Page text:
Aside - I'm curious what you mean by the 'open source software development model', as I don't think that's actually a thing.
It goes back to ESR's The Cathedral and the Bazaar and is what he deems "the bazaar model" or "bazaar style" before him, Larry Augustin, and Bruce Perens (if memory serves) went on to coin the phrase "open source". Even if you don't necessarily agree with ESR (I see him in a similar vein as RMS fwiw), his thoughts on software development models have generally speaking, been proven true.
This is incorrect, licenses like MIT or BSD are also free software license because they afford the 4 freedoms to the user (even though they don't enforce them on derivative works).
Licenses like the Redis one are open-source but not free software because they place limitations on the user (can't sell hosted service, IIRC)
Having said that, I can definitely see this be an interesting product for people doing less than 10k inserts per second.
Competing with AWS on just cost sounds worrying to me.
From the little that was said, going to guess this uses something like Beringei (https://code.fb.com/core-data/beringei-a-high-performance-ti...) under the hood
Ill have to go look into this, because if aws historic pricing for any large volume stream, quickly becomes untennable.
Its very easy to have gobs and gobs of time series points... aws might make using this way too expensive for anything at relative scale for a small startup?
https://kx.com/discover/in-memory-computing/ seems to indicate that it takes up ~600 Kb (I'm not sure if this is bits or bytes, but even if it's bits, that turns into 75KB)
L1 cache is per core. Skylake Xeons have a 64KB cache per core, 32KB for data and 32KB for instructions. Even with an even split there, you're not fitting 75KB (or 600KB) into the L1 cache.
Bits would be a weird measurement to use when talking about memory utilization, so I'm pretty sure that it's 600 kilobytes. You're not anywhere close to fitting that into the L1 cache. L2 cache, sure. But you get the relatively spacious 1 megabyte for L2.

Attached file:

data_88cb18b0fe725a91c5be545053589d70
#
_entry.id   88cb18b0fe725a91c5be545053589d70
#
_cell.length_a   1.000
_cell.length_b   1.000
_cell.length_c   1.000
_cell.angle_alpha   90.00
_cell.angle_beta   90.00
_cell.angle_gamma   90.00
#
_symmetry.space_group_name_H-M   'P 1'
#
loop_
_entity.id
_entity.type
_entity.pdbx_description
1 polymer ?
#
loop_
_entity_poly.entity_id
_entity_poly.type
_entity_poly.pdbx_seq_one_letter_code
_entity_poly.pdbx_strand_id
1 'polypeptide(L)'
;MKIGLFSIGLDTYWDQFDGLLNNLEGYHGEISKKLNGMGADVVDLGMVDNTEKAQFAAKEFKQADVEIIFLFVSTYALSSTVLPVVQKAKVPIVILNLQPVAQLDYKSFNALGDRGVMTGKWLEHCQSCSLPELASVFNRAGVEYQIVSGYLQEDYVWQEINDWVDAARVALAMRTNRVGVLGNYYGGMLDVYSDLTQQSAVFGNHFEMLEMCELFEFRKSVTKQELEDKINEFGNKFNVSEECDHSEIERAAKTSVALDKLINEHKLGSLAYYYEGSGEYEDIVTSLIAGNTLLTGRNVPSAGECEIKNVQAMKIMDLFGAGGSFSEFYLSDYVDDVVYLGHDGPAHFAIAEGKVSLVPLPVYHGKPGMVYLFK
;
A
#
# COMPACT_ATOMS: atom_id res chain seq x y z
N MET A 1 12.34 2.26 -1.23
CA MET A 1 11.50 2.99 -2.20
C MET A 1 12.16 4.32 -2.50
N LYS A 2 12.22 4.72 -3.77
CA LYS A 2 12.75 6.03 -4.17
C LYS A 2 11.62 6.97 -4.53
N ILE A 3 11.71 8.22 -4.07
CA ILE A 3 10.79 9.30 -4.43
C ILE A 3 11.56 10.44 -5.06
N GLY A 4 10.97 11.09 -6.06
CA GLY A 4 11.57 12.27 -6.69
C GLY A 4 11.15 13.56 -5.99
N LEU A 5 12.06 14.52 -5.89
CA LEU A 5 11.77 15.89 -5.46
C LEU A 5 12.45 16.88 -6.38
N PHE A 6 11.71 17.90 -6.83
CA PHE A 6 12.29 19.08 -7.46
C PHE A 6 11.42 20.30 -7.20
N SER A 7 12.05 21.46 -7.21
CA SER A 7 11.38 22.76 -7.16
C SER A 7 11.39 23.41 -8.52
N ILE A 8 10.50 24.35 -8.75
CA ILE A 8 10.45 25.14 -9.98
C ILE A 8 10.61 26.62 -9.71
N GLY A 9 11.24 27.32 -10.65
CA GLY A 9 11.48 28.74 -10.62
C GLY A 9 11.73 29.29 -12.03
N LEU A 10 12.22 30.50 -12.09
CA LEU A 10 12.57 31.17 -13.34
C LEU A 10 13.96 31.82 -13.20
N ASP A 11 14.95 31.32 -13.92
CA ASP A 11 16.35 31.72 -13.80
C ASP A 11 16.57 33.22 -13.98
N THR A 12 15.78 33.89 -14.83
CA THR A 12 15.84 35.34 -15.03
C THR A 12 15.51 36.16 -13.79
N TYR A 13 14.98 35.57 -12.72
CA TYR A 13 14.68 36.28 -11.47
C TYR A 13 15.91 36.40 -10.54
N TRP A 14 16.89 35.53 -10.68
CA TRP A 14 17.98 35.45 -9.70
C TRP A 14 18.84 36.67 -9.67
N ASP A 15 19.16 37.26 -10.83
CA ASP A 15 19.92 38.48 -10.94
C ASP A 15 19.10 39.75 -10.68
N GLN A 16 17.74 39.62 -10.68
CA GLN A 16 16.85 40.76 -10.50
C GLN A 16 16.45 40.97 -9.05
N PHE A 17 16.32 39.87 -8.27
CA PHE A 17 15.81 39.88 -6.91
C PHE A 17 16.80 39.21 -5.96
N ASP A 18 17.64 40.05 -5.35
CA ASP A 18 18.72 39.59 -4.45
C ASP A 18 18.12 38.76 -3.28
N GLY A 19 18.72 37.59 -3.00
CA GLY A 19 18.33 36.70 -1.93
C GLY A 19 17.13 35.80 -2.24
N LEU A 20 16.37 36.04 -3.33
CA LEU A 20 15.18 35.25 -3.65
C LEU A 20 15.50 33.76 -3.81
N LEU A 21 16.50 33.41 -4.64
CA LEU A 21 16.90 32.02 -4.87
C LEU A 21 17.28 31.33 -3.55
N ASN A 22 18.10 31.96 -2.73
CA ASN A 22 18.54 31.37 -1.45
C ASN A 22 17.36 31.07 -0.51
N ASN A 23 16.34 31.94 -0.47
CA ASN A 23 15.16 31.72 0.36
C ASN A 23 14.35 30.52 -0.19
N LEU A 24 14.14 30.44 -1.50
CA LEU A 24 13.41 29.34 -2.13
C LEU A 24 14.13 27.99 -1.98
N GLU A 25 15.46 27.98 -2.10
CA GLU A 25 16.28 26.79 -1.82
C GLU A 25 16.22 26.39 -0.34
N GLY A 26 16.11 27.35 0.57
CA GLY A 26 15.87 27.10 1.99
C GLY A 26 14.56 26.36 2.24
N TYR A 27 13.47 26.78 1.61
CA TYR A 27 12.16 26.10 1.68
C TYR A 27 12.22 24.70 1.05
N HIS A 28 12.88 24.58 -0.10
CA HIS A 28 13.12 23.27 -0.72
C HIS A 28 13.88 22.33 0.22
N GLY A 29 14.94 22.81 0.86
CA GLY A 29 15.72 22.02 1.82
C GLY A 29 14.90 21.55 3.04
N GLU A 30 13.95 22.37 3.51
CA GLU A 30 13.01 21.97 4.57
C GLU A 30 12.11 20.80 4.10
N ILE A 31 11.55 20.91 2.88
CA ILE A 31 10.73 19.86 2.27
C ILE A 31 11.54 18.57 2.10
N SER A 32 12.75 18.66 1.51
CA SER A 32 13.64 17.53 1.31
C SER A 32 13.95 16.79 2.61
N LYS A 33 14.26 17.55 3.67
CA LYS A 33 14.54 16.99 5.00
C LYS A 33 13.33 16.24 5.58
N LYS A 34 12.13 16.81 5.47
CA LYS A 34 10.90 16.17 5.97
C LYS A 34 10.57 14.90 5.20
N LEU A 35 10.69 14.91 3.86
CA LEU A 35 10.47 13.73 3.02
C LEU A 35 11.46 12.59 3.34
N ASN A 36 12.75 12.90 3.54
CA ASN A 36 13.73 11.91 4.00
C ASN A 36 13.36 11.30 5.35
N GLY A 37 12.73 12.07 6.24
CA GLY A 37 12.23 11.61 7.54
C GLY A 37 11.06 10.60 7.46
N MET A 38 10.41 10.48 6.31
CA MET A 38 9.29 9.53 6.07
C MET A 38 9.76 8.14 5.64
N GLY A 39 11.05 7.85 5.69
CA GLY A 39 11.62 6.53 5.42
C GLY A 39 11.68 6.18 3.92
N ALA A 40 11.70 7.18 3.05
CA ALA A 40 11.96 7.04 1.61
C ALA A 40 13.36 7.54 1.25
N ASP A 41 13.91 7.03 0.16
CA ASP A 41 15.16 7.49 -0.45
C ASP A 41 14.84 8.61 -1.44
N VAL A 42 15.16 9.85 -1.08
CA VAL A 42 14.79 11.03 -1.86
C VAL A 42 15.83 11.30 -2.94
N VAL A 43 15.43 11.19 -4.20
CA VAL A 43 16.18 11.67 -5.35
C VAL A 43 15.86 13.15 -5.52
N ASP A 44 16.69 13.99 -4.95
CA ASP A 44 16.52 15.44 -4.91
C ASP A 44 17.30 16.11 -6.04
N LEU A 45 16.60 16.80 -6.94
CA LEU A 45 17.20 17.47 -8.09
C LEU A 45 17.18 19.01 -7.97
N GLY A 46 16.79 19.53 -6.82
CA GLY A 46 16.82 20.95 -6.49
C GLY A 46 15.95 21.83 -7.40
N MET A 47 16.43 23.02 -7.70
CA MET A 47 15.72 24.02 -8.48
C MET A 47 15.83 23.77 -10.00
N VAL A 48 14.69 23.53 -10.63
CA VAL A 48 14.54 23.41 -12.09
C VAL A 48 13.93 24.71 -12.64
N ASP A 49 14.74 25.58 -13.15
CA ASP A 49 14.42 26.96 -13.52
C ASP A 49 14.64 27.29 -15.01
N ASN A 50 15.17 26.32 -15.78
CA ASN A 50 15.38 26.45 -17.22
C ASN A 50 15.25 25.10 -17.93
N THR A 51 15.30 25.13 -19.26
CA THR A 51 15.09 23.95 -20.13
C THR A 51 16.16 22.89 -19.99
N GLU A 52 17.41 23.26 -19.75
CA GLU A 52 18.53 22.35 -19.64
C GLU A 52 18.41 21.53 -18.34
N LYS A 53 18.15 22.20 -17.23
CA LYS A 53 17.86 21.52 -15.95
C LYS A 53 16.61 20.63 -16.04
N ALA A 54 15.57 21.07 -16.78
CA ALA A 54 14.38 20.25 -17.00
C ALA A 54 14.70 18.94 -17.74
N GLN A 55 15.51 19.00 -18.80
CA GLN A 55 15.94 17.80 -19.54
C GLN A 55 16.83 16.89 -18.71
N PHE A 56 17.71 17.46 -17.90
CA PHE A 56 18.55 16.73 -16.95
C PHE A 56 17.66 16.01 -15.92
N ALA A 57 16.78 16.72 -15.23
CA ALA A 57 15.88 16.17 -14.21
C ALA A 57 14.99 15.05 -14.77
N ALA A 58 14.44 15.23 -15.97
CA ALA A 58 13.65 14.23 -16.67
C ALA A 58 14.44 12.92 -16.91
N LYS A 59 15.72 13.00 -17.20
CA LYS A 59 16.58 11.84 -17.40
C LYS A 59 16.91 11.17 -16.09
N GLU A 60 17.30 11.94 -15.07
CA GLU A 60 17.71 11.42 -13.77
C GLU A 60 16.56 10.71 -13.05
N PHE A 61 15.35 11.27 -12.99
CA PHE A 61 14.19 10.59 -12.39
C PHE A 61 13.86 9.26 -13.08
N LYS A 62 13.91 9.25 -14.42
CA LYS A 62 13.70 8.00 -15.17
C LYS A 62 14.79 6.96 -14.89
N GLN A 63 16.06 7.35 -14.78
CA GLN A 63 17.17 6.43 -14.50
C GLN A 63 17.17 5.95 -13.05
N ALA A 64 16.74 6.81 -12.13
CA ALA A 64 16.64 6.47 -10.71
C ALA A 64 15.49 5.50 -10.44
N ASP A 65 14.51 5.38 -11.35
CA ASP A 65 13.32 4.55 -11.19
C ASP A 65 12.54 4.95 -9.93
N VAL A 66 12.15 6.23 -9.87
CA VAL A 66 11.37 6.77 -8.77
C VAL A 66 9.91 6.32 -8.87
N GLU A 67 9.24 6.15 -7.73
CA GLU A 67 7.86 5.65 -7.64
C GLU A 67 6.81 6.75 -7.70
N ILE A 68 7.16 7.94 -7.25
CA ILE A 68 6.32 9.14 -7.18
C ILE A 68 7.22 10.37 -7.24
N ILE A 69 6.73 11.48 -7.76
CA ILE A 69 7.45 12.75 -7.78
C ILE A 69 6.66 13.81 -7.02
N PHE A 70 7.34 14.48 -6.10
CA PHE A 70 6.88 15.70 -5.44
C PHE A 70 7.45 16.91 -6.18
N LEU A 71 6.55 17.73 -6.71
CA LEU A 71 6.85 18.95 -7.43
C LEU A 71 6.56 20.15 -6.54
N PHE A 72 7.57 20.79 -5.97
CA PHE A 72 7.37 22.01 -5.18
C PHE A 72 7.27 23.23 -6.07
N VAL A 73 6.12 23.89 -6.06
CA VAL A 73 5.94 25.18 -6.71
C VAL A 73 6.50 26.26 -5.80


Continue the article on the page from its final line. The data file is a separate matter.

I'm also not sure that the "core" fitting into the CPU cache is particularly meaningful for performance anyway. it doesn't say anything about how much outside of the core gets used, how big the working set size is for your workload, how much meaningful work is done on that working set of data, etc. If you're frequently using parts of the software that don't fit in the cache, or getting evicted from it for other code, or your working set of data doesn't fit in the cache and you're constantly going to main memory for the data you're working on, the "core" fitting in L1 cache (or L2 cache, which looks more realistic) is going to be basically meaningless.
Kusto is still the name of the query language and the desktop application (Kusto.Explorer), the service was just renamed to Azure Data Explorer.
Back then (internally) we actually had a lot of issues with ingesting and querying time series data at scale.
Neither tech works on its own, but together (substituting Cassandra columns for hdfs) was magic for the specific data configuration & use case.
IMO, it makes way more sense to decide the aggregations you want ahead of time (e.g. "SELECT customer, sum(value) FROM purchases GROUP BY customer"). That way, you deal with substantially less data and everything becomes a whole lot simpler.
What some would do is record in blocks where every point after the earliest is stored as a delta. Then each block is more compressible as it contains a lot of 0s.
Some tasks actually require absolute granularity, up to 6 decimal places of precision and thereafter reliance on atomic order of arrival, for deterministic results on data from high frequency trading.
Without absolute knowledge of the order or if there's aggregation the best you can do is approximate, which often is considered suboptimal when the real solution is available.
What I am doing with one program could almost be called a data lake because it is just a bunch of JSONL files that have really varied data in them. But it's organized by date and hour per day as well as predefined keys, since I know I will need to query it that way.
CloudWatch metrics are also very expensive for what you get, so that's another similarity to Timestream ;)
1. Amazon Timestream (amazon.com)
3. Amazon Quantum Ledger Database (amazon.com)
8. Amazon FSx for Lustre (amazon.com)
13. AWS DynamoDB On-Demand (amazon.com)
14. Amazon's homegrown Graviton processor was very nearly an AMD Arm CPU (theregister.co.uk)
21. Building an Alexa-Powered Electric Blanket (shkspr.mobi)
30. Amazon FSx for Windows File Server (amazon.com)
It happens every year during Google, Apple, Amazon, and Facebook events.
(Written from keynote floor)
EDIT: Is mobot a dead project?
What do you think hacker news is supposed to be? Anything that isn't mundane to a lot of people isn't interesting enough for those in the target audience. Amazon is having its annual AWS conference and thus has a lot of announcements, of course they have a lot of new niche products.